Sussex Spaniels, for example, almost completely died off or were killed. The population dropped to just eight individuals. Shar Peis dropped to incredibly small numbers even more recently, as of the late 1970s. Lundehunds were reduced to six total. Cavalier King Charles Spaniels almost disappeared and were only saved by intense inbreeding in the 40s. Flatcoat Retrievers almost died out as well. The list of breeds that was reduced to only a bare handful of individuals is pretty long.
This is the definition of a genetic bottleneck. If, after the event or environmental pressure that kills off the vast majority of the population is over, no more founding individuals are added, then the entire breed (or, in the case of certain animals like the Asiatic lion, the entire species) becomes an expression of only those six or eight or whatever individuals.
A founding population that is that small is extremely risky. The likelihood that you can develop a genetically diverse and healthy ongoing population from six or eight or twelve already related members is small.
And, in fact, we do see that risk played out in these breeds. Sussex with their low fecundity and heart issues, Cavaliers with heart and brain problems, Lundehunds with mysterious digestive issues and early deaths, Flatcoats with cancers that effectively cut the breed’s lifespan in half.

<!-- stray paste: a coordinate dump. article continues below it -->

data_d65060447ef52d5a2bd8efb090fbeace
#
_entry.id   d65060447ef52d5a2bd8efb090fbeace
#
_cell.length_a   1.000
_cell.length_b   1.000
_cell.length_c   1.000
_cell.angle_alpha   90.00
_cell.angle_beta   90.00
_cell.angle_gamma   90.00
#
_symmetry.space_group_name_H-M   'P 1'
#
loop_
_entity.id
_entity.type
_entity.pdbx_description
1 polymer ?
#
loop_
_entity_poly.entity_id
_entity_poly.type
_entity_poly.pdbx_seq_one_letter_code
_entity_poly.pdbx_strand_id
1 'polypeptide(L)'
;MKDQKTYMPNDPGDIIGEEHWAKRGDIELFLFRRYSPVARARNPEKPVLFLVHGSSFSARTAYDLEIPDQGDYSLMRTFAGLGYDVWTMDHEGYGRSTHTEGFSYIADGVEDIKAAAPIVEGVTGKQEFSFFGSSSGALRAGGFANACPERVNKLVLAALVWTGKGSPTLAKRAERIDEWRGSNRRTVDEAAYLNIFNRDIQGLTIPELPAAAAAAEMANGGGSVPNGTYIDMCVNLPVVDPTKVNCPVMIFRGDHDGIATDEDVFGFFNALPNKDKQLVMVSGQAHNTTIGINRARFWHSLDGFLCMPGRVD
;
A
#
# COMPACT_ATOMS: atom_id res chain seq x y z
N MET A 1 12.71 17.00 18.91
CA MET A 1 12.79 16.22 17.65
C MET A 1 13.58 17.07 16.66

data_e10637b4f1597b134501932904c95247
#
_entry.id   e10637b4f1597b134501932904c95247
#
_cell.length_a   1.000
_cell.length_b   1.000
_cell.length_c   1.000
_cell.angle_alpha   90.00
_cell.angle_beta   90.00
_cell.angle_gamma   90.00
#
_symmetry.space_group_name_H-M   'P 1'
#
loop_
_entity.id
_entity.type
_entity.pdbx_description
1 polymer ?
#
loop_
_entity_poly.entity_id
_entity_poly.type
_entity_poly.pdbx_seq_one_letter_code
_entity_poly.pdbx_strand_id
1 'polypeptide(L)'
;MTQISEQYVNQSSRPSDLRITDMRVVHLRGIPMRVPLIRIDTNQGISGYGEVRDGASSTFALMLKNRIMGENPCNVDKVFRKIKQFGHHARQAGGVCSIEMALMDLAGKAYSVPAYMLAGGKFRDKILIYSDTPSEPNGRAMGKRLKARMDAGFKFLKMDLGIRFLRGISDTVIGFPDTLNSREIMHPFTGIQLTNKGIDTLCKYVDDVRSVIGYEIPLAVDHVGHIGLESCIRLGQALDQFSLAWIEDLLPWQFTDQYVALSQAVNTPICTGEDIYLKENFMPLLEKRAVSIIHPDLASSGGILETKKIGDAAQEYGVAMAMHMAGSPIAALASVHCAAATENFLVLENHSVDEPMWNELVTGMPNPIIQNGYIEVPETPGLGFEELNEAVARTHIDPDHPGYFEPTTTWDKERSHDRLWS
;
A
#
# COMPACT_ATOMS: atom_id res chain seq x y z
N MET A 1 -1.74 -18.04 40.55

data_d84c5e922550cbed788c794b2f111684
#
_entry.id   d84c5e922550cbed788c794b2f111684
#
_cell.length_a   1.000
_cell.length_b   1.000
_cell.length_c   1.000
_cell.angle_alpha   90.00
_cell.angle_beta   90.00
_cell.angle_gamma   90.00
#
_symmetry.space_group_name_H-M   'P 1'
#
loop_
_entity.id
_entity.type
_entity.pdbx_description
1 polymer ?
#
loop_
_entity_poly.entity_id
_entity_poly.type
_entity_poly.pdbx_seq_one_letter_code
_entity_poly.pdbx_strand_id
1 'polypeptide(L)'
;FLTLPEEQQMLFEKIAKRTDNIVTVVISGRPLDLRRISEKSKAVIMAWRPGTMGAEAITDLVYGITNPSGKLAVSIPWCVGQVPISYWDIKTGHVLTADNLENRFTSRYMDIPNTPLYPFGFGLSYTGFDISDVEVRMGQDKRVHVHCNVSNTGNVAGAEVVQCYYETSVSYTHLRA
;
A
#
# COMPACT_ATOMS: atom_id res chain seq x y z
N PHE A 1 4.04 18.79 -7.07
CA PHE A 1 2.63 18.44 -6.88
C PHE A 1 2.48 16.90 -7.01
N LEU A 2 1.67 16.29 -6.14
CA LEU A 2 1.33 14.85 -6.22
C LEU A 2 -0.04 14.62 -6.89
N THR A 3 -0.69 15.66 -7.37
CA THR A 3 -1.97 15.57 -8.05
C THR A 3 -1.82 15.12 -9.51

So we have moved, in most breeds, from a situation of quite a bit of genetic information coming into and leaving the landraces to gene pools that are entirely based on a startlingly small number of dogs and where zero genetic material comes into or leaves the population.
We have effectively made each breed into an endangered species.
I can tell you, from far too many late nights up studing population ecology, that one of the things that is considered an immediate emergency in an endangered species with no available genetic material from the outside is keeping the heterozygosity of the population absolutely as high as it can be. It is considered so critical that the at-risk populations are constantly monitored for COI and also a direct measure of heterozygosity called MLH, and increasing heterozygosity is a key sign that the population has hope and may succeed and survive.
There are very few, if any, endangered species experts monitoring dog populations. That’s because the “dog” is not in any way endangered. Taken across the whole world it’s in great shape. But don’t fool yourself into thinking that individual breeds are not at critical danger of collapse and extinction. Both in absolute numbers and in size of gene pool, there are a strartling number of breeds that should be considered critically endangered. Even in the more numerous breeds, the representation of founding members is extremely poor and the average mating is equivalent to full-sibling.
If we don’t pay attention to this, we WILL pay the price, or the next generation of breeders will pay the price. I don’t know how much more plainly to put this–we’ve been breeding in a way that is very unlikely to be sustainable. And since we’re the ones making the decisions, it’s up to us to do our best to fix it.